In the wake of their impressive 2009 performance, many pundits wondered openly whether Sanfrecce was good enough to be considered a title contender. That speculation proved to be premature, however, as the loss of midfield playmaker Yosuke Kashiwagi severely dented the team's offensive fluidity. The Purple Archers were a very enjoyable team to watch, in 2010, but their youthful exuberance was not enough to carry the team to long-term success. The challenge of ACL commitments proved to be a serious burden as well. Though they recovered in the latter stages of the season and managed to finish in seventh place, any thoughts of claiming silverware were dashed when the team lost the Nabisco Cup final to Jubilo Iwata.  

The loss of captain Tomoaki Makino, to Europe, set the team's ambitions back even further, and at the end of 2011 Petrovic was reunited with Makino and Kashiwagi thanks to the big bankbook of Urawa Reds. Though his departure ended an important and transformative era, it turned out to be a blessing in disguise. Although Petrovic's unique 3-6-1 formation and tactics were key factors in the team's rise to competitiveness, Sanfrecce allowed too many goals to win much silverware, and they were clearly a better cup team than a league power. Petrovic's assistant, Hajime Moriyasu (a former Sanfrecce team captain) retained the basic philosophy but made some important adjustments to strengthen the defense, and avoid the tendency for the back line to collapse when opposing teams counterattacked with long balls into the corners. These minor tweaks turned out to be the missing ingredient to success, and the Purple Archers surged to the top of the league table. Moriyasu led Sanfrecce to back-to-back titles in 2012 and 2013, then repeated the feat one more time in 2015.

Sanfrecce definitely has the talent to maintain their position as a top competitor, but they face some difficult challenges in the next few years. The generation of players that emerged under Takeshi Ono, and were sculpted into champons by Petrovic and Moriyasu, are now nearing the end of the line. The club continues to produce talented young prospects by the busload, and youngsters like Takuma Asano, Tsukasa Shiotani, Sho Sasaki and Yusuke Chajima are beginning to emerge as potential replacements for the veterans. Nevertheless, it is hard to ignore the large number of players on the Sanfrecce roster who are nearing or past the age of 30. A change of generations will be needed within the next 2-3 seasons, and the Purple Archers may slip down in the rankings a bit while the transition takes place. It is a bit early to write off their chances for 2016, but it looks like the glory years may be nearing their end.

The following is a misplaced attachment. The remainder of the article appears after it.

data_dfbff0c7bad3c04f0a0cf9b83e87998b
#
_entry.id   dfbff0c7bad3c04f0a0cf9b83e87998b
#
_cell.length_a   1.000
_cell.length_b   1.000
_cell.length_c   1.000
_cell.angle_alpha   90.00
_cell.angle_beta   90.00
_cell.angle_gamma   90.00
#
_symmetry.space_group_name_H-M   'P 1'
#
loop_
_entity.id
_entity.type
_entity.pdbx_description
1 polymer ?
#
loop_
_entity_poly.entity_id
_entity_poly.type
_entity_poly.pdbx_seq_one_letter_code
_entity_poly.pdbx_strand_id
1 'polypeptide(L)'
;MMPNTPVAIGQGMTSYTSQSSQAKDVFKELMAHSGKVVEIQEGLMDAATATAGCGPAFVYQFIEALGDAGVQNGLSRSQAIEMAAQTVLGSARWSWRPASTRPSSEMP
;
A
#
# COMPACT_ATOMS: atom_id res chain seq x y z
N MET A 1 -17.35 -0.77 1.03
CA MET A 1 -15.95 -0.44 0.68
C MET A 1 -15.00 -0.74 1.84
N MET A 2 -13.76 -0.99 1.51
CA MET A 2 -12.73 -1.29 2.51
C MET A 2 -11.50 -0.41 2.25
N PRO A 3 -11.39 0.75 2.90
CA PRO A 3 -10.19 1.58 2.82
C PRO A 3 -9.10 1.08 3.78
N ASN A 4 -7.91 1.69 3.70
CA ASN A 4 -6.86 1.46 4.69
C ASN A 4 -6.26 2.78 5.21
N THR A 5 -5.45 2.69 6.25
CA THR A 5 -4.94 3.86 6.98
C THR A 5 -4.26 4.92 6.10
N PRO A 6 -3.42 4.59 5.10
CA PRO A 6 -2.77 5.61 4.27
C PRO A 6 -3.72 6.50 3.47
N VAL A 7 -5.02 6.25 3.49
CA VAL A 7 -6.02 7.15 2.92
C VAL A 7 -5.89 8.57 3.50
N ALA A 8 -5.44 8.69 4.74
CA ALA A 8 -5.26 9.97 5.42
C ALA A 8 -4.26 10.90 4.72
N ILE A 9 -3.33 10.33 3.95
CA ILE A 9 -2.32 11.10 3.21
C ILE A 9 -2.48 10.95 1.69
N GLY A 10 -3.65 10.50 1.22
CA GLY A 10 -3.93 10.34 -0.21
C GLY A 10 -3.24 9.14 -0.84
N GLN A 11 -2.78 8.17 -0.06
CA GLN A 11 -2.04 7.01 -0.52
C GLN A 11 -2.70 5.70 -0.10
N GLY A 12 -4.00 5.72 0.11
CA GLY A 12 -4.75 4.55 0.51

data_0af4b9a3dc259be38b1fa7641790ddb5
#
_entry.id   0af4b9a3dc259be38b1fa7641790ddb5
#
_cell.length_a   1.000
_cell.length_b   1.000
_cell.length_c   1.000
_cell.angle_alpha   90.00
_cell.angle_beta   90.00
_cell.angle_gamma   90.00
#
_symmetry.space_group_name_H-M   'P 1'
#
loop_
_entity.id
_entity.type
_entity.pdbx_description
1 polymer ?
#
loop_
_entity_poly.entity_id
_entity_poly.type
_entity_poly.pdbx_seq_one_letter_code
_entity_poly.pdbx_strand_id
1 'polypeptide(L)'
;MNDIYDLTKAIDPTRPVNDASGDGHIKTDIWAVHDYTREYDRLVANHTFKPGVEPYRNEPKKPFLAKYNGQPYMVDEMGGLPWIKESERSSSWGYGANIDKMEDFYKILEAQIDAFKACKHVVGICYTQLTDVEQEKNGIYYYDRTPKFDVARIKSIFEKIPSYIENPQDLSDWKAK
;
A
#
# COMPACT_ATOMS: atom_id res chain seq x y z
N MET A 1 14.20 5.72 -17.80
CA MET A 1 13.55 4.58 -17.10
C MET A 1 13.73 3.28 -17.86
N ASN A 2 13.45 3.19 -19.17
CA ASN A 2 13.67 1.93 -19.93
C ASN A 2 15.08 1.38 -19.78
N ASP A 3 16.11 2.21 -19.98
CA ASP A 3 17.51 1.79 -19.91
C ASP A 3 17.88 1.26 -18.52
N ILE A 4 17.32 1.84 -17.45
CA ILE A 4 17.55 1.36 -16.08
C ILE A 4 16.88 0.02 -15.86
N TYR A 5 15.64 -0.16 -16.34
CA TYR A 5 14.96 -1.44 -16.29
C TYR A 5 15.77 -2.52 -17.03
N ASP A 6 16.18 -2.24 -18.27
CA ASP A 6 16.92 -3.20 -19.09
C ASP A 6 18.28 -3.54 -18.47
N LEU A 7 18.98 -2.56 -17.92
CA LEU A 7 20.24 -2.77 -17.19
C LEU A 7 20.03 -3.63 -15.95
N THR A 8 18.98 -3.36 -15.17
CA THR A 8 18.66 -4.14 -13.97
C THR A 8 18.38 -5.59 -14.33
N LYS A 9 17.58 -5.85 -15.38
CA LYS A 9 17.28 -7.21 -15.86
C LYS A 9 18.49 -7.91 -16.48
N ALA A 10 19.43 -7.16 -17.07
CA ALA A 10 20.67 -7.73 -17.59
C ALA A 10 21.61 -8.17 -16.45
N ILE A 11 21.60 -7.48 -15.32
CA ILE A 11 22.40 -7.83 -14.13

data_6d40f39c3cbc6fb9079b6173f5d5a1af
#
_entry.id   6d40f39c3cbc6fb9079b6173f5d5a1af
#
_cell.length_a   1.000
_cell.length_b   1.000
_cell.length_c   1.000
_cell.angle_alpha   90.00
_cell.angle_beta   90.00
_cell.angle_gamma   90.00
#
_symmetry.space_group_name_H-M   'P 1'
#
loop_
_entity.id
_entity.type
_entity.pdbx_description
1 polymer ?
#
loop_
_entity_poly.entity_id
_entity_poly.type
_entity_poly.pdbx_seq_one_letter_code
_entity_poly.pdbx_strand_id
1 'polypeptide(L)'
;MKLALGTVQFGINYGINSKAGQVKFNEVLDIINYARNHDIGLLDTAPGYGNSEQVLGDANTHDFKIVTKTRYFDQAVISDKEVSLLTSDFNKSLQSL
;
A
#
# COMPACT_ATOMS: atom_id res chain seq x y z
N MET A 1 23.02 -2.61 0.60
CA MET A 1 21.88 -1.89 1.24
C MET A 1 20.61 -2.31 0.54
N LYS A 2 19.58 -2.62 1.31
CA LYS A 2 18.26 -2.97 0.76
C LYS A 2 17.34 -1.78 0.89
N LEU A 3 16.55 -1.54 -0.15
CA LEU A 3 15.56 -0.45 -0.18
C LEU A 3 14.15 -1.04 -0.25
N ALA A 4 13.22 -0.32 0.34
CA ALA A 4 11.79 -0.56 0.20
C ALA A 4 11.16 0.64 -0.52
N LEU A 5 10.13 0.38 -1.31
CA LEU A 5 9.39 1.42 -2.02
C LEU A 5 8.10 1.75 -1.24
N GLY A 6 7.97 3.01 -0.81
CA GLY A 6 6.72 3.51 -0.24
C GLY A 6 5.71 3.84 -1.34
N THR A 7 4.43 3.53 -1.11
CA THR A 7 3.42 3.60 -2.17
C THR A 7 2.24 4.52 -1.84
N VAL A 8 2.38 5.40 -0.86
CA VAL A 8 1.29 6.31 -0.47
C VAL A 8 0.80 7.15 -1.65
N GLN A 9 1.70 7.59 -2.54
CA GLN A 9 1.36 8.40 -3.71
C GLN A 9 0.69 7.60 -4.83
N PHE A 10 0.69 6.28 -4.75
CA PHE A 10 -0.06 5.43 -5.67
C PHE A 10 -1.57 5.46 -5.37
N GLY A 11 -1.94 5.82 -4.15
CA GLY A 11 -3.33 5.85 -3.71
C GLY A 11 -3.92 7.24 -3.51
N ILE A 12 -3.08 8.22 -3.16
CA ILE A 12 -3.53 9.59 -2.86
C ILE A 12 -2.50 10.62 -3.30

Team Results for 1993-2003

Year Rank Win D L GF GA G.Dif
90 ET PK
1993 (1st) 6 9       9 23 24 -1
1993 (2nd) 5 9       9 31 25 6
1994 (1st) 1 17       5 44 26 18
1994 (2nd) 4 12       10 27 31 -4
1995 (1st) 10 13   0   13 38 33 5
1995 (2nd) 12 9   1   16 31 43 -12
1996 14 10   0   20 36 60 -24
1997 (1st) 10 6 1 1   8 22 23 -1
1997 (2nd) 13 5 0 0   11 21 27 -6
1998 (1st) 13 5 2 0   10 22 33 -11
1998 (2nd) 9 7 1 1   8 23 19 4
1999 (1st) 6 9 0   0 6 30 18 12
1999 (2nd) 8 6 1   1 7 24 25 -1
2000 (1st) 10 4 3   1 7 17 15 2
2000 (2nd) 11 5 1   1 8 23 25 -2
2001 (1st) 13 3 2   0 10 25 33 -8
2001 (2nd) 3 8 0   0 7 36 27 +9
2002 (1st) 15 3 0   1 11 14 26 -12
2002 (2nd) 14 4 1   2 8 18 21 -3

Team Results for 2003-Present

Year Rank Pts W D L GF GA G.Dif
2003 (J2) 2 86 25 11 8 65 35 +30
2004 (1st) 13 15 3 6 6 15 19 -4
2004 (2nd) 11 16 3 7 5 21 23 -2
2005 7 50 13 11 10 50 42 +8
2006 10 45 13 6 15 50 56 -6
2007 16 32 8 8 18 44 71 -27
2008 (J2) 1 100 31 7 4 99 35 +64
2009 4 56 15 11 8 53 44 +9
2010 7 51 14 9 11 45 38 +7
2011 7 50 14 8 12 52 49 +3
2012 1 64 19 7 8 63 34 +29
2013 1 63 19 6 9 51 29 +22
2014 8 50 13 11 10 44 37 +7
2015 (1st) 3 34 10 4 3 29 16 +13
2015 (2nd) 1 40 13 1 3 44 14 +30
2016 (1st) 4 29 8 5 4 32 18 +14
2016 (2nd) 10 26 8 2 7 26 22 +4

*Note: Data for pre-2003 results is separated from more recent data to reflect the switch in the J.League's format, to eliminate "Golden Goal" overtime